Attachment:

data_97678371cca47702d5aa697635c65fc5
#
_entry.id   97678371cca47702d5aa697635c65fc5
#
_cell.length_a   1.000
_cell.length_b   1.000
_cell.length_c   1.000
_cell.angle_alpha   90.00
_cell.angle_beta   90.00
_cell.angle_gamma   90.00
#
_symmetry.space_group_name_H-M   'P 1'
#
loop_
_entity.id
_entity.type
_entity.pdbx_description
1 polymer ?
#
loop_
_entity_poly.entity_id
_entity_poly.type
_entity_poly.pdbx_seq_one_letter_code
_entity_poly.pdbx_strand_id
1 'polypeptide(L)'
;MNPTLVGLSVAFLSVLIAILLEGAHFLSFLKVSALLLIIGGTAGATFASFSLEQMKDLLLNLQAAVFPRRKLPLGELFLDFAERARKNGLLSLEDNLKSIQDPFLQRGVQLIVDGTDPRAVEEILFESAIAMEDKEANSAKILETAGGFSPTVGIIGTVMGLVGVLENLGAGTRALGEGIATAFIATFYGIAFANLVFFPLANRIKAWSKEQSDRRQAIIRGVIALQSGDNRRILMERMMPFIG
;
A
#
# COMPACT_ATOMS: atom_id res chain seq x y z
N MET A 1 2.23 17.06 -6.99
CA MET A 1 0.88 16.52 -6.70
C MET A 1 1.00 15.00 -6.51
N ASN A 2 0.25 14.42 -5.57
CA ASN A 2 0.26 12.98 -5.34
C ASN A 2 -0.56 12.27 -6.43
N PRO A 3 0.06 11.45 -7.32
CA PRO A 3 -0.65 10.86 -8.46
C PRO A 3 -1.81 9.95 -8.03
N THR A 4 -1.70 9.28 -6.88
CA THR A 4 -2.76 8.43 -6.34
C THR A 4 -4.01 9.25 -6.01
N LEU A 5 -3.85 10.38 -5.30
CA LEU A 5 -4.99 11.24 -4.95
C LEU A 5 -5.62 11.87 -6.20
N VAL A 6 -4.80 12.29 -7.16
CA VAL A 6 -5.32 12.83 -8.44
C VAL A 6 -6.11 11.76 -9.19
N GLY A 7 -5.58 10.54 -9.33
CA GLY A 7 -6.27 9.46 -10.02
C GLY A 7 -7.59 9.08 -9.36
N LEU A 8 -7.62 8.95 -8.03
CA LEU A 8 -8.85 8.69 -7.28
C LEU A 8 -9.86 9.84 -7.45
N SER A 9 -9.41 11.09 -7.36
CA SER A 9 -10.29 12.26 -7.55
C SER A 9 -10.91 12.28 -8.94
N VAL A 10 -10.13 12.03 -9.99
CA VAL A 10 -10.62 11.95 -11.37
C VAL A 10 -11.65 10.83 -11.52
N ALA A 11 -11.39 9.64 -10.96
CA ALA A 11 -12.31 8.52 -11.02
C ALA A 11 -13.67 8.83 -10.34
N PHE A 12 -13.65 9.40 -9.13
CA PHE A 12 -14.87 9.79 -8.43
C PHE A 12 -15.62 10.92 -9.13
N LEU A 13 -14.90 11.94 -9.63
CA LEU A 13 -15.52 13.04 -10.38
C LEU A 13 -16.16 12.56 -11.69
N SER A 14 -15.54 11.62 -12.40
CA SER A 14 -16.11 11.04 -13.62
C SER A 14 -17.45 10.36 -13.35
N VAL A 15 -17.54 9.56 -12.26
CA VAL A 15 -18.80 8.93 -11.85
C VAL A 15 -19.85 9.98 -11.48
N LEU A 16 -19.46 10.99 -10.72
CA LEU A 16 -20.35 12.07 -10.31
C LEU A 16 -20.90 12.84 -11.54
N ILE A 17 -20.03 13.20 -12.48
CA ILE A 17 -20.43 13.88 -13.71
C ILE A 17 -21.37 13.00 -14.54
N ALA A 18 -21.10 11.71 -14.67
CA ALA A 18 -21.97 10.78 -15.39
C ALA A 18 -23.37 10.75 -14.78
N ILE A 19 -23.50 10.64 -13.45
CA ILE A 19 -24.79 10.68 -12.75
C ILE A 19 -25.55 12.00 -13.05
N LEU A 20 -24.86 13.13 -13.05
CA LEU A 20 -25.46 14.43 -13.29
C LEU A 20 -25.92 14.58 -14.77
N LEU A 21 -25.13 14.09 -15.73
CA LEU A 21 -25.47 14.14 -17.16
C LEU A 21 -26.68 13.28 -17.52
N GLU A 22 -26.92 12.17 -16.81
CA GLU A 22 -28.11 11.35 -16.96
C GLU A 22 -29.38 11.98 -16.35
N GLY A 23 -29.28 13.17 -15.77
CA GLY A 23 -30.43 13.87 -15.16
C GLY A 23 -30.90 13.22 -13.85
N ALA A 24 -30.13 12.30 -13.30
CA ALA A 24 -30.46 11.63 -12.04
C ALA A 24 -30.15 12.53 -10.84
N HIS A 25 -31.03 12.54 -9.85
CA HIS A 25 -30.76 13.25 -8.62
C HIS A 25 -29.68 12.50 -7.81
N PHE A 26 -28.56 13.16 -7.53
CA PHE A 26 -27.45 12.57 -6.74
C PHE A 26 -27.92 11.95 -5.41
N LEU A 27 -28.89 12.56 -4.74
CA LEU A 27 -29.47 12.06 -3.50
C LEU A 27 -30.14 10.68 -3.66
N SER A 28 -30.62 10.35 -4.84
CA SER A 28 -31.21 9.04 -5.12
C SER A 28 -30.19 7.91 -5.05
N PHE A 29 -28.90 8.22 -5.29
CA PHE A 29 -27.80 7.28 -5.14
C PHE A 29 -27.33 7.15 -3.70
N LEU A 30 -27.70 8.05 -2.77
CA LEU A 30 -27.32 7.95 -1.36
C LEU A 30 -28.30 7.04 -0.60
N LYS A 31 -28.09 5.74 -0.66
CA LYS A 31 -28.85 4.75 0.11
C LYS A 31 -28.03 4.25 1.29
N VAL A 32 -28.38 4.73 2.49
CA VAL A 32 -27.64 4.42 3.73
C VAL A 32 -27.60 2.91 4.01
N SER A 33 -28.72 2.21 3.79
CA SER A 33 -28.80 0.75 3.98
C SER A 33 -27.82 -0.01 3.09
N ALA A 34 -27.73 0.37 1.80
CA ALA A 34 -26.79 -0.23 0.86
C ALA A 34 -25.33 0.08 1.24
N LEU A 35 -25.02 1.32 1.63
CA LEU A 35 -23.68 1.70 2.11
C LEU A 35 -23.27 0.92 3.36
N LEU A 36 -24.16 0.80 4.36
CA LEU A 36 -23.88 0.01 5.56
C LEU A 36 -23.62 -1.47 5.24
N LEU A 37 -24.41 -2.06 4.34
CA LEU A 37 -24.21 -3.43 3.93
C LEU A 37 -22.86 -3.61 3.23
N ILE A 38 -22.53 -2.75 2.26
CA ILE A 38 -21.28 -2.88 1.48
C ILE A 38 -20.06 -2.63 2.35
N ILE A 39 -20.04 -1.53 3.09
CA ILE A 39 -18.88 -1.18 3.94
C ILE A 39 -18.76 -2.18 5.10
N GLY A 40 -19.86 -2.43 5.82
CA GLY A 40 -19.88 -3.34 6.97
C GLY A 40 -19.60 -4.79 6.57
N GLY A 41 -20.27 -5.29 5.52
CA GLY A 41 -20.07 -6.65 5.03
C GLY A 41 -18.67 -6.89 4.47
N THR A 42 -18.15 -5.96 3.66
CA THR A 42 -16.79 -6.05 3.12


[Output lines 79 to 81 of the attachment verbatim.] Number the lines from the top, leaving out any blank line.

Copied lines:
N ILE A 17 -20.03 13.20 -12.48
CA ILE A 17 -20.43 13.88 -13.71
C ILE A 17 -21.37 13.00 -14.54